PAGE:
•The world’s only intercontinental marathon, in addition to being in the World Athletics' Gold category, the event was run without spectators this year to protect against the transmission of COVID-19.
•There was also a pandemic-limited number of participants, as only 4,000 people ran the race compared with around 37,000 last year.
Kenyans Benard Cheruiyot and Diana Chemtai clinched the Istanbul Marathon titles after dominant displays on Sunday.
Cheruiyot clocked 2:11:49 to set a new personal best. He was followed by compatriot Felix Kimutai at 2:12:00 while Ethiopia's Zewudu Hailu Bekele took third place in 2:12:23.
Chemtai won the women's title by completing the race in 2:22:06. Ethiopia's Hiwot Gebrekidan and Tigist Memuye secured the second and third spots with times of 2:24:30 and 2:37:52 respectively.
In a separate event for local athletes, Yavuz Ağralı won the marathon's Turkish championship by completing the course at 2:19:23. In the women’s category, Tubay Erdal, who took sixth in the general category, won the Turkish edition by finishing the race in 2:41:11.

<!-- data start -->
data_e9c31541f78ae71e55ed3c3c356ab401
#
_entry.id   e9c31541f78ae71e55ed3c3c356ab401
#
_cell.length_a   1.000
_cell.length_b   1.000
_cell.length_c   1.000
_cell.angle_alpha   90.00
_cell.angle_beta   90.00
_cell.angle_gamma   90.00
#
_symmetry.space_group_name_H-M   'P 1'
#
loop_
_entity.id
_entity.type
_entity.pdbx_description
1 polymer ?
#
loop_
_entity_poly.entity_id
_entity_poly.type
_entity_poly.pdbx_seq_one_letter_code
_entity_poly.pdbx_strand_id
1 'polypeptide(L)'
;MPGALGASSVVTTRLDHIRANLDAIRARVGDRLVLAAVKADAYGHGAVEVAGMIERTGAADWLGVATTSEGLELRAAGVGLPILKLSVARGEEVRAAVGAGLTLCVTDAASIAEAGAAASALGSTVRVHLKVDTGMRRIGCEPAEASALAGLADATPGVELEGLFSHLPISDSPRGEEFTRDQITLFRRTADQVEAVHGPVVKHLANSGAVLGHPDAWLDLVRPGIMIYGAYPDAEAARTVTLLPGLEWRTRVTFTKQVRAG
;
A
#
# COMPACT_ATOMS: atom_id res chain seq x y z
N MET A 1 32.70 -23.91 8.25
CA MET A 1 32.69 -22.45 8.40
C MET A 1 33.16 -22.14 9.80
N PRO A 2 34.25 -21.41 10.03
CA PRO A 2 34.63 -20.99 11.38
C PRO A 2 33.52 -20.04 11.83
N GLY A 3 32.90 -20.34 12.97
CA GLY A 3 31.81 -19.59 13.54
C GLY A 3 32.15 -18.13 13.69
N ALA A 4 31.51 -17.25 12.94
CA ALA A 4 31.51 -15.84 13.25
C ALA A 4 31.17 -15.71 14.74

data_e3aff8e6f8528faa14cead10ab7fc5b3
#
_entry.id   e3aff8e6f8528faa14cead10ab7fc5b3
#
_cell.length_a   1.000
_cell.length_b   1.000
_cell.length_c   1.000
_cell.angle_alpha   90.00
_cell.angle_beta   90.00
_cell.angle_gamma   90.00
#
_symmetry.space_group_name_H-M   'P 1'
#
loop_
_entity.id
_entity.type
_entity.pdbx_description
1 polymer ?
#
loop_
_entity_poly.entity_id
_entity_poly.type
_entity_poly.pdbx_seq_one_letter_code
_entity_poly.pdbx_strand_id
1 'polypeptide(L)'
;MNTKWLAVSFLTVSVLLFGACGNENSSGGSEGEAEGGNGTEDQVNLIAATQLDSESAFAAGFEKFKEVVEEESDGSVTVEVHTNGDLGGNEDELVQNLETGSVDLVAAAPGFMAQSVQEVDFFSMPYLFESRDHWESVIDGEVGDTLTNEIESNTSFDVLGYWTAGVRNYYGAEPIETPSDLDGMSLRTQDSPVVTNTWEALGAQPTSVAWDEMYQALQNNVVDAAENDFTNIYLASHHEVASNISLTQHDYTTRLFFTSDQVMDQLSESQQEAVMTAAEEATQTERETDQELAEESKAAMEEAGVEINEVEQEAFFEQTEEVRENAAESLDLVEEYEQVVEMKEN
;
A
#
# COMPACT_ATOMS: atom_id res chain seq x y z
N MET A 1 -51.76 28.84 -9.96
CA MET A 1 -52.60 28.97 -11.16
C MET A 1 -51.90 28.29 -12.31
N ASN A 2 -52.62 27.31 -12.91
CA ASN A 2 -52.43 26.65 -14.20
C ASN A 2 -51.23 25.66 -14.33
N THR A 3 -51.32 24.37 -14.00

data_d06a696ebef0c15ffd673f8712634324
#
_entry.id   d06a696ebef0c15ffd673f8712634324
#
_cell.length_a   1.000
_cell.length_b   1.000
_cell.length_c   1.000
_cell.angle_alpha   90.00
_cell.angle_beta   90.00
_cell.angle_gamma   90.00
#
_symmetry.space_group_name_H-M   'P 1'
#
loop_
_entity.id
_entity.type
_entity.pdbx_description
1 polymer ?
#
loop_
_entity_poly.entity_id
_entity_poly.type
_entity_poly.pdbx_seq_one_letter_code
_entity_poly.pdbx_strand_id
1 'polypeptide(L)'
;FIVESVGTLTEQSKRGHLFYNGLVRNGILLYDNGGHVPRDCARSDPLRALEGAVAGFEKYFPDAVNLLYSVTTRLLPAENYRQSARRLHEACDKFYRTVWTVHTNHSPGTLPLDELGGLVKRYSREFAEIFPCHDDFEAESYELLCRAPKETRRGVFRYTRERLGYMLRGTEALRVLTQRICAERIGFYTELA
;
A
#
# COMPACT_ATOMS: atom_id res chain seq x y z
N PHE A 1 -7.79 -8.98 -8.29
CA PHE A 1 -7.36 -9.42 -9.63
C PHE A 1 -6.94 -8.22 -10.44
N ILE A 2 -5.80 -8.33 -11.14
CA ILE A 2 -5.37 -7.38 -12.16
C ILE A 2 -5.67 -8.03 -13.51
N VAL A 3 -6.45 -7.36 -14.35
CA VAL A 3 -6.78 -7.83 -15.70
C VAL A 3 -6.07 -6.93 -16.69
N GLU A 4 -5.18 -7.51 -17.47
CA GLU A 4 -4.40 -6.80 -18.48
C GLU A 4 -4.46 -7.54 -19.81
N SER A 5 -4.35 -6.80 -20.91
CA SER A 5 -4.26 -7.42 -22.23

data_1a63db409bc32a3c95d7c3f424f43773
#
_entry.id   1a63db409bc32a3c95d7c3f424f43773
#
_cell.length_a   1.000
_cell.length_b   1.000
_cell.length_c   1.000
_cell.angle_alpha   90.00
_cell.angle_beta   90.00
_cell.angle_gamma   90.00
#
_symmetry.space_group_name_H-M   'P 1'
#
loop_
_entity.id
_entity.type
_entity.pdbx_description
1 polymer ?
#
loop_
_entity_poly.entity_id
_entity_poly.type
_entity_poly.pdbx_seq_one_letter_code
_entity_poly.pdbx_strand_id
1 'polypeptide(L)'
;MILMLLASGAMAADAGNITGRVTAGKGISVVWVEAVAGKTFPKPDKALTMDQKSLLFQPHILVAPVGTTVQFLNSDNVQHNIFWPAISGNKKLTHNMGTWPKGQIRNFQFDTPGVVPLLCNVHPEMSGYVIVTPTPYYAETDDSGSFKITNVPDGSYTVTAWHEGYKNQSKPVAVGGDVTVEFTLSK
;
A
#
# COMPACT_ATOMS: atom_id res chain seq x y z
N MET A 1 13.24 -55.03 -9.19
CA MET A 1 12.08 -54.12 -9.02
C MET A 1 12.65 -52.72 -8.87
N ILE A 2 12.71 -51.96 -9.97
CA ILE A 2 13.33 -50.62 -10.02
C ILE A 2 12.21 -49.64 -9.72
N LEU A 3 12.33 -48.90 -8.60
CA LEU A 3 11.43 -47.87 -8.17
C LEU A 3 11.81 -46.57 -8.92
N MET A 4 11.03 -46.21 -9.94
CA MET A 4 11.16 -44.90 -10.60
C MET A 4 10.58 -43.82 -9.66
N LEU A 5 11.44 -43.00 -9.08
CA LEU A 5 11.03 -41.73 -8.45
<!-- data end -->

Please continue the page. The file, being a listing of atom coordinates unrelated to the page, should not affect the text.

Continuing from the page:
The marathon reversed its course for the first time this year. Instead of starting from the Asian side of the city, athletes took off from the European side. Another change to this year’s race was crossing the July 15 Martyrs’ Bridge over the Bosporus twice this year.
The world’s only intercontinental marathon, in addition to being in the World Athletics' Gold category, the event was run without spectators due to the Covid-19.
The pandemic also forced organisers to scrap the 15km race and an 8km “public” run. Instead, participants were given the opportunity to “Run Alone, With Us” in which they could take part in virtual races of 5km, 10km or 15km.
There were also a pandemic-limited number of participants, as only 4,000 people ran the race compared with around 37,000 last year.
Athletes were required to keep a distance of 1.5 meters between them at the starting line and took off at five-second intervals in different groups to prevent crowding. They were only allowed to remove their masks after the marathon began.
The marathon began at Yenikapı, a venue allocated for large-scale rallies, on the city’s European side, to give more space to runners amid the pandemic. Athletes then crossed a route straddling in front of the city’s ancient city walls before reaching the iconic Galata Bridge.